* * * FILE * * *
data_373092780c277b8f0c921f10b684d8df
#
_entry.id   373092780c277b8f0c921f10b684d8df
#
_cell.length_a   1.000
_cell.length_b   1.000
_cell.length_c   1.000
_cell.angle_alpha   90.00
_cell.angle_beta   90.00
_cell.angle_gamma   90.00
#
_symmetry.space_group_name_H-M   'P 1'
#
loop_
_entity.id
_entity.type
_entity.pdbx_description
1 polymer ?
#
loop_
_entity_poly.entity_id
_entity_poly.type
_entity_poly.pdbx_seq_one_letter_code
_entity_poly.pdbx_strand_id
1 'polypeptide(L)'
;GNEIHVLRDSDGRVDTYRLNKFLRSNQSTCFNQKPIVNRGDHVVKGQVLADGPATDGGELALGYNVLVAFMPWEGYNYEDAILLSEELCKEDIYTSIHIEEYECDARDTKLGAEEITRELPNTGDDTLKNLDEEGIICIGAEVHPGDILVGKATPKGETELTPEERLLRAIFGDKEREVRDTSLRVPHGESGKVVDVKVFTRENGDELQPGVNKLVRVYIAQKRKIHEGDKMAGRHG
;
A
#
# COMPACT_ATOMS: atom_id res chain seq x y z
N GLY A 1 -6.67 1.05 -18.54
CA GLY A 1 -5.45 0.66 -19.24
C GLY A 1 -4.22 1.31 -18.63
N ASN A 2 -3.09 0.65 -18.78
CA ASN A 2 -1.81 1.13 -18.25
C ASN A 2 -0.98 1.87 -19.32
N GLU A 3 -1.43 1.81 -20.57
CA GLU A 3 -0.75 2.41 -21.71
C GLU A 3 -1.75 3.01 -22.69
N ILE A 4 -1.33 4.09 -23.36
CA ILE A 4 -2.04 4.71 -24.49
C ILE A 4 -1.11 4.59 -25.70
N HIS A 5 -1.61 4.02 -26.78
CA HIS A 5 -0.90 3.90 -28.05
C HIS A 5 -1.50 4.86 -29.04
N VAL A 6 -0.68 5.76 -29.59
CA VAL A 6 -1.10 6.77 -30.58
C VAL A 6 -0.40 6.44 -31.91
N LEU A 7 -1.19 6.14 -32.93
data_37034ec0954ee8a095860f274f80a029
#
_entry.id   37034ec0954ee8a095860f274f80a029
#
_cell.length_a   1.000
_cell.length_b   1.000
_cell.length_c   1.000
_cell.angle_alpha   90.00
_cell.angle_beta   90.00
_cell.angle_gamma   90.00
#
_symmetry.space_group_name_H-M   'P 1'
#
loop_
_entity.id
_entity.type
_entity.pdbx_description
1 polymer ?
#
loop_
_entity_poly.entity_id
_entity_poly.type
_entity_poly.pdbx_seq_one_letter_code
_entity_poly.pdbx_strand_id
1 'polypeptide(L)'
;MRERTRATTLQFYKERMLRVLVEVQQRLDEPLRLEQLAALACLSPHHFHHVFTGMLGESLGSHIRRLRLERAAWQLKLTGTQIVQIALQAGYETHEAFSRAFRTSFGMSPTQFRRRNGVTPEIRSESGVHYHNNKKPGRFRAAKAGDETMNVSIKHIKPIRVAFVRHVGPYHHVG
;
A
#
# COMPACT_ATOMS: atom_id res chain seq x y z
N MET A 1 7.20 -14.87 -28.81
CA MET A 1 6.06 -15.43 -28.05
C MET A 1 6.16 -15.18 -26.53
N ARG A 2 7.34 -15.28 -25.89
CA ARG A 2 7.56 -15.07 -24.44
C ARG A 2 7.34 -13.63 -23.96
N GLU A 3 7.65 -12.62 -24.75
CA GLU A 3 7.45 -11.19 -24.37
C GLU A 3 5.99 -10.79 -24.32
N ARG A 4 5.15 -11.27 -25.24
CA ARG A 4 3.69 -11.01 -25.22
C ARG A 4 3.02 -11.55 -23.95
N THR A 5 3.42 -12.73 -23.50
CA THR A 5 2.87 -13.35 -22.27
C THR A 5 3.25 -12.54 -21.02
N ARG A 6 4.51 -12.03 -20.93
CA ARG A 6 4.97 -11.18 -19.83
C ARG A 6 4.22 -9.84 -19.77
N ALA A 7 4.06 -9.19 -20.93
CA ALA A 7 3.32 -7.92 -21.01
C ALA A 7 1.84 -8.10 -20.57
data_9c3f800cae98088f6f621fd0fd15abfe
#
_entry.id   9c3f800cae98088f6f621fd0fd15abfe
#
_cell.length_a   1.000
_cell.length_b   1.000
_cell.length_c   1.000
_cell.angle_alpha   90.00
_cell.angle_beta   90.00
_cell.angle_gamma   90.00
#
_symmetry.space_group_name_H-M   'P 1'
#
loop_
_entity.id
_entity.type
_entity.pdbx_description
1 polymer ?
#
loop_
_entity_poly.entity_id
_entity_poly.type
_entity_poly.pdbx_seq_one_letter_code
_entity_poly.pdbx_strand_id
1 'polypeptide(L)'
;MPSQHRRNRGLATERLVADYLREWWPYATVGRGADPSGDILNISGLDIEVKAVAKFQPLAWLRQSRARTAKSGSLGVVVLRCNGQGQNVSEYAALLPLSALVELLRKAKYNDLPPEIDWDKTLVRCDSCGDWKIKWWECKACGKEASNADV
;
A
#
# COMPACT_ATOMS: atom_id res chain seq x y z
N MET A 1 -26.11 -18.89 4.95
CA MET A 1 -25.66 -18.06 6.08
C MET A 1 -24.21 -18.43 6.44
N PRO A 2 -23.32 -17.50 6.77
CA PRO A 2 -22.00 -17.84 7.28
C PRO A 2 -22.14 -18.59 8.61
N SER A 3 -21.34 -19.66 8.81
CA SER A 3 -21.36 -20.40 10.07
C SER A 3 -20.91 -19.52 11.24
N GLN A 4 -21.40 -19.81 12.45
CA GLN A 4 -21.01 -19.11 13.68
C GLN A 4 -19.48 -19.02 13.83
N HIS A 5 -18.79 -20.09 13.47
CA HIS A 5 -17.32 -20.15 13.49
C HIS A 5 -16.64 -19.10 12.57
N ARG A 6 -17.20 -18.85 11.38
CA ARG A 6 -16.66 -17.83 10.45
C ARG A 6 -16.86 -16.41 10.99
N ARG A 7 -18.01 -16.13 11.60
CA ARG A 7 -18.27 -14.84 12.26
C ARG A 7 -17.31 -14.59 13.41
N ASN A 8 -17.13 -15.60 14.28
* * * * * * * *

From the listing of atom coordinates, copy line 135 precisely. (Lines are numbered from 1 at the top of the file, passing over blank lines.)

CA PRO A 2 -22.00 -17.84 7.28